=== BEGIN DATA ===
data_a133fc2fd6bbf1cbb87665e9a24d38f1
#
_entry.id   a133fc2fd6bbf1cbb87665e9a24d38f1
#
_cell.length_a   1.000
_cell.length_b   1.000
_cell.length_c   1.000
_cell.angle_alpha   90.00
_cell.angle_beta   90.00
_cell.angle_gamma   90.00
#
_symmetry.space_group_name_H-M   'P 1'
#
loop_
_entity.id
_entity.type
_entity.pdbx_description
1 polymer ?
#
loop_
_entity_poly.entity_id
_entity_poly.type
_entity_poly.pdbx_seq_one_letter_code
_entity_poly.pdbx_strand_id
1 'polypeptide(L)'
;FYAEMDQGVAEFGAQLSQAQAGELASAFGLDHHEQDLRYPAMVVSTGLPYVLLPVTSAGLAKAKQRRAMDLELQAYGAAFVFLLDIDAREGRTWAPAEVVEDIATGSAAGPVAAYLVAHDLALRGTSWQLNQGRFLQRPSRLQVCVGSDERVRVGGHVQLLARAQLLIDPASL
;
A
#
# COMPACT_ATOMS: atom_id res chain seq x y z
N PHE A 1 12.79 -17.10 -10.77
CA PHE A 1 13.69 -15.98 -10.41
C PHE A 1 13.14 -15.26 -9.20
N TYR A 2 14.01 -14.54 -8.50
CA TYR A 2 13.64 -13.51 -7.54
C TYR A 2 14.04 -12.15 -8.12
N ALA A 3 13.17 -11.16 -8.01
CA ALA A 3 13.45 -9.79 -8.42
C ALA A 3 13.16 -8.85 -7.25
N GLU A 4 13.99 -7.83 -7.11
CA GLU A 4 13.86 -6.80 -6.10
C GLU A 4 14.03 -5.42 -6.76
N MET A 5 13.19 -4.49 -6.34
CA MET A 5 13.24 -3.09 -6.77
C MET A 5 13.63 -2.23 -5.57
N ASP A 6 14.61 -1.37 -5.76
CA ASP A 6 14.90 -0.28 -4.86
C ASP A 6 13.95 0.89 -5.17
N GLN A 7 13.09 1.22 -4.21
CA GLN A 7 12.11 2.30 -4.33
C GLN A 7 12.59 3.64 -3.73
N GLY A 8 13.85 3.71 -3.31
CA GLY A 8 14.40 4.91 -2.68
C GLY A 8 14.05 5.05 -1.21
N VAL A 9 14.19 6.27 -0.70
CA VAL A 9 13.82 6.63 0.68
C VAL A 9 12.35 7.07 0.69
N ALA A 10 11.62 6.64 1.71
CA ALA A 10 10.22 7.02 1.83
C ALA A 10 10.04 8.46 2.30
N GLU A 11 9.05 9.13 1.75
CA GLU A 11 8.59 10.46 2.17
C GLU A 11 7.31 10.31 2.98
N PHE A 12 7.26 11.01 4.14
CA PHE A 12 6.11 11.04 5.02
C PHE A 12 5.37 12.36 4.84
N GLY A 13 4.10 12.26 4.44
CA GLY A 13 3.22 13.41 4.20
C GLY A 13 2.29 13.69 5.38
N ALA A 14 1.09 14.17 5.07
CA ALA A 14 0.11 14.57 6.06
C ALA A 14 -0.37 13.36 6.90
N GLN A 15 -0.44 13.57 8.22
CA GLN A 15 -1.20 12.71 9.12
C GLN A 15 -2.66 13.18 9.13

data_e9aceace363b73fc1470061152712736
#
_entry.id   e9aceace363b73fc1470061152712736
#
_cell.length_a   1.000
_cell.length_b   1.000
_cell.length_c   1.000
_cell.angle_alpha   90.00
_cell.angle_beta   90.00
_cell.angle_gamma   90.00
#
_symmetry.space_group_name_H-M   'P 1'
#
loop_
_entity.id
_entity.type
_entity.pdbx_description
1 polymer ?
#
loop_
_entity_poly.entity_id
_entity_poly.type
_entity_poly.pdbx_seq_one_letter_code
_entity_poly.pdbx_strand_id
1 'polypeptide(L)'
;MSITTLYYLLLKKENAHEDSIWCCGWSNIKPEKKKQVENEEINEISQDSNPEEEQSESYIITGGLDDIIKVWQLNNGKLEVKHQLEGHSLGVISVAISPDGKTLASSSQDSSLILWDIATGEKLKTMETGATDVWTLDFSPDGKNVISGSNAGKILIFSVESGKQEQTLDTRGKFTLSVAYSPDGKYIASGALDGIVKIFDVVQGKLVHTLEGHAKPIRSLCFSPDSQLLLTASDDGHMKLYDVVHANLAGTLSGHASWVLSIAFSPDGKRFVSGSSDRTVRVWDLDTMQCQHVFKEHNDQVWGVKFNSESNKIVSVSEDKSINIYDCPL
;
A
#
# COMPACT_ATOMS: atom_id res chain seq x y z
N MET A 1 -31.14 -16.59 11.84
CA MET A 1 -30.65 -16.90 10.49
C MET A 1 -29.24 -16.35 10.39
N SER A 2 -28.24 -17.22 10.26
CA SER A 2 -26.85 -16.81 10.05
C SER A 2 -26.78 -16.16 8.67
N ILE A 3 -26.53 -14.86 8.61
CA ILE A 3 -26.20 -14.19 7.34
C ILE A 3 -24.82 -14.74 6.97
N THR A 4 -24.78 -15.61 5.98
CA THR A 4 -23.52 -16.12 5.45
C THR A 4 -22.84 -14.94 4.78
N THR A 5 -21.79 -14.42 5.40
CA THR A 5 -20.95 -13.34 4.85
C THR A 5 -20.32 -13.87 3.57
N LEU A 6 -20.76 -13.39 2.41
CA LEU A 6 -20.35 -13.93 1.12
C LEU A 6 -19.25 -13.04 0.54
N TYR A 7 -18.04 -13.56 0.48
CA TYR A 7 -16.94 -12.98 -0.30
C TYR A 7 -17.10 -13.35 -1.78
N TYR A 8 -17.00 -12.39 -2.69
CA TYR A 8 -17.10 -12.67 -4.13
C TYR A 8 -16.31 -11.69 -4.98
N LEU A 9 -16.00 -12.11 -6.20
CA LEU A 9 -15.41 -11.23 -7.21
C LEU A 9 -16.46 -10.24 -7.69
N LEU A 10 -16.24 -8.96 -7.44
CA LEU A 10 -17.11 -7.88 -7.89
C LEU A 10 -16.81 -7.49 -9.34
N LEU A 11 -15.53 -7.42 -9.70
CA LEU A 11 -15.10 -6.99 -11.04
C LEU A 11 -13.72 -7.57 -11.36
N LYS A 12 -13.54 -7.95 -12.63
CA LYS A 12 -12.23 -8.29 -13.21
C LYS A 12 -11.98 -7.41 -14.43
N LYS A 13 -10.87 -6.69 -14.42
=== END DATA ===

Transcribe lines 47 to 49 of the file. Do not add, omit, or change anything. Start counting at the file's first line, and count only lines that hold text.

CA ASP A 6 14.90 -0.28 -4.86
C ASP A 6 13.95 0.89 -5.17
N GLN A 7 13.09 1.22 -4.21